NEWS that a three-year-old boy suffered a stroke has shocked parents across Viet Nam.
Ho Chi Minh City’s Children’s Hospital reported earlier this month that the child faced a month of hospitalisation after a haemorrhagic stroke.
The boy from Vinh Long Province was playing with his friends when he collapsed, had convulsions and lost consciousness.
At the hospital, tests revealed signs of bleeding in the head.
The boy underwent a digital subtraction angiography (DSA) of his cerebral vessels to find the cause of the stroke.
The result of the cerebral haemorrhage showed that the boy had a cerebral aneurysm sac.
Cerebral aneurysm is a common disease and one of the leading causes of death in the elderly, said Huynh Hau Danh, one of the doctors of the surgical department who treated the boy.
While cerebral aneurysms are becoming more common among younger people, the boy is the youngest Danh has seen with a cerebral vascular aneurysm.
The boy will have stents inserted to stop the cerebral aneurysm sac from breaking again when his health is stable, said the doctor.
This was not the first case of a child suffering a stroke.
Last year, the hospital successfully treated another three-year-old boy who had a stroke caused by infarction (bleeding).
According to the doctor, strokes can happen to babies and there are cases of infants suffering strokes too.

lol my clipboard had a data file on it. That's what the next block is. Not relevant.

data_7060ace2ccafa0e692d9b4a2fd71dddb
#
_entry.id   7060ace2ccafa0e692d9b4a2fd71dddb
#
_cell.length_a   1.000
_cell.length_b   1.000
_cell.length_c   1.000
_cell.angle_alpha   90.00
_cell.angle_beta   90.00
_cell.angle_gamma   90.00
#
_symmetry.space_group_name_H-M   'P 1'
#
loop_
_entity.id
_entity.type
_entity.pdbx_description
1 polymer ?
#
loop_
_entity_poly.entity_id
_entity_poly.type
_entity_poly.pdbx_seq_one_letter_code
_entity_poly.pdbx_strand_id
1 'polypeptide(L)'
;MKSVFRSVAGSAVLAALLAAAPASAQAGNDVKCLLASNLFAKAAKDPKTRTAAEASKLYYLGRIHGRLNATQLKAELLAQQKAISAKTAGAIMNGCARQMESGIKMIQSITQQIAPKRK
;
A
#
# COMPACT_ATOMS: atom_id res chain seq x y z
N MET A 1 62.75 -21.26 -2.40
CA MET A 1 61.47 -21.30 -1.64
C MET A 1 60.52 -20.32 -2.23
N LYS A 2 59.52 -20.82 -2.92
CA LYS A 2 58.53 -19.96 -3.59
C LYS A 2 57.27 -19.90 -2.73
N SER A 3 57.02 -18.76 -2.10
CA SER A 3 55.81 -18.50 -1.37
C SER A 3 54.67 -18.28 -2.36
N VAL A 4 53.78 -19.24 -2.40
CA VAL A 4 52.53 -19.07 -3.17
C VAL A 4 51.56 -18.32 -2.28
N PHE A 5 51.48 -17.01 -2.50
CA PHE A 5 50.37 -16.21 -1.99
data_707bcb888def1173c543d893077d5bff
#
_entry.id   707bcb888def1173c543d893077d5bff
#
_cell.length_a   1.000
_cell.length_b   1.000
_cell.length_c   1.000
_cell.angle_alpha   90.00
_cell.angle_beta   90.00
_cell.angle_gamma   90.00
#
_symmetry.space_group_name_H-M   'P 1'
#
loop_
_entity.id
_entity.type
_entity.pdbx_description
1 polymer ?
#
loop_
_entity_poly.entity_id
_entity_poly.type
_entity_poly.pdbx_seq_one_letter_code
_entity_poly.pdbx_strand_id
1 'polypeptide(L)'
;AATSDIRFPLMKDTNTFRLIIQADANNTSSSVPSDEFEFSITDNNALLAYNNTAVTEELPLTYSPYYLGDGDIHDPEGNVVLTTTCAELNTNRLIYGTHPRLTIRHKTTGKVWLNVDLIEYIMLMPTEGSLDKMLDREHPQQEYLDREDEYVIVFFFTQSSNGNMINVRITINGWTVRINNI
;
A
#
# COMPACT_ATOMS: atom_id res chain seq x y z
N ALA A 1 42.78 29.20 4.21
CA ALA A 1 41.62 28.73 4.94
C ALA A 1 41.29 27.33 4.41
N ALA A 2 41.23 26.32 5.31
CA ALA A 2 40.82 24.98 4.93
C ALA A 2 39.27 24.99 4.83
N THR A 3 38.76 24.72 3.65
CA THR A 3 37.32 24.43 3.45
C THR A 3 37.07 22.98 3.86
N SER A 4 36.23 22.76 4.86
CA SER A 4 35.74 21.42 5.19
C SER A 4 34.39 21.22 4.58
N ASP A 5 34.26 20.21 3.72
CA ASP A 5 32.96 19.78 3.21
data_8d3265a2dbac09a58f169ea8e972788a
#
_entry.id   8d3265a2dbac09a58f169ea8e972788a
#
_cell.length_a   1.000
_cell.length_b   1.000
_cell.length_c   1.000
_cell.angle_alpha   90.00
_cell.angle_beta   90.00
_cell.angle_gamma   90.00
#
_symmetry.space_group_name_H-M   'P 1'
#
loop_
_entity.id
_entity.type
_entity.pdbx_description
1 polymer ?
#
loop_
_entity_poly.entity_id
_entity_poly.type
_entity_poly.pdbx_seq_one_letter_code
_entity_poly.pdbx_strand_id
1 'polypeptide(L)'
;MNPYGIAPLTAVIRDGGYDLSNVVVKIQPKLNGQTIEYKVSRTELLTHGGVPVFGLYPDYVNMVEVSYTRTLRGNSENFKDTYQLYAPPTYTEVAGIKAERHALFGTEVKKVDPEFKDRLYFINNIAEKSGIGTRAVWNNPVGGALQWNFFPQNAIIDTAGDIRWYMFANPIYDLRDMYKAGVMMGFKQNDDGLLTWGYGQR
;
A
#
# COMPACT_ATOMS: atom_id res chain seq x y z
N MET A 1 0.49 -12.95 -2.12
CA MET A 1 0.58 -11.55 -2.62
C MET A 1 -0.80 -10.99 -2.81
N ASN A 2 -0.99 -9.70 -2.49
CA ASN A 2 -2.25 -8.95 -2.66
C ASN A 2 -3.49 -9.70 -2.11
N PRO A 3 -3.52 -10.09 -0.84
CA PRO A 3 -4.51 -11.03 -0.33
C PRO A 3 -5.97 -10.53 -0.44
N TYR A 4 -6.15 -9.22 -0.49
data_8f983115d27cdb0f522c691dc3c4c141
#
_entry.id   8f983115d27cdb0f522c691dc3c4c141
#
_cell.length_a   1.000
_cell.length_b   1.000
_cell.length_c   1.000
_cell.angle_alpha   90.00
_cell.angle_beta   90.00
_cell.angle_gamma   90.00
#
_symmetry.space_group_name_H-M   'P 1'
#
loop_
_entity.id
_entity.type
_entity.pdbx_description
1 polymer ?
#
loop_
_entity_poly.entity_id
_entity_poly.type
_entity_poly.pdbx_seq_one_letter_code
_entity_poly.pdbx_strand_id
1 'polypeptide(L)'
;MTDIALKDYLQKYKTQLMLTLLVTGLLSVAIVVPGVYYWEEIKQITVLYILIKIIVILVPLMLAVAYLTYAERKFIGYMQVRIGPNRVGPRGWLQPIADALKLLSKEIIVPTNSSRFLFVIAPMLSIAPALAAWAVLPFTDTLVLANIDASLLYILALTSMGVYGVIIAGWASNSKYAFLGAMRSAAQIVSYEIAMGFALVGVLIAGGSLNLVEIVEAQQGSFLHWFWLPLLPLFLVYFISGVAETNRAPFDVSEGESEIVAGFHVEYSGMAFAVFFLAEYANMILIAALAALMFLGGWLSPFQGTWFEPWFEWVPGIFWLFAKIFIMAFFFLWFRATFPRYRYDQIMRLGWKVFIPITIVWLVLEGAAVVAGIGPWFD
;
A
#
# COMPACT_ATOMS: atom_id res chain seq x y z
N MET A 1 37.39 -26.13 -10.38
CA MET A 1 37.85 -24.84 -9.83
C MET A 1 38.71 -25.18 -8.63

Strokes are typically either a hemorrhagic stroke or an ischemic stroke. Strokes in children are more often hemorrhagic than ischemic, the doctor said.
A stroke is always identified as a very serious illness, whether it happens to a child or an adult.
If the treatment is not timely, there may be damage to the nerve centres in the brain stem leading to a risk of brain loss and death.
Strokes in children are harder to recognise than in adults, leading to late diagnosis and treatment.
Stroke symptoms vary from case to case.
In children from six years and older, the symptoms are the same as in adults, including distorted mouth and slurred speech.
But in younger children, the symptoms are unclear.
The most common signs are that the child will be fussy, have a headache and blurry vision so it is difficult to recognise and easily confused with other diseases.
The “golden” time to save the life of children with cerebral hemorrhagic stroke is six hours from the time the child’s symptoms appear to surgery.
Without timely treatment, children would be at a very high risk of disability, even death, the doctor said. — Vietnam News/ANN
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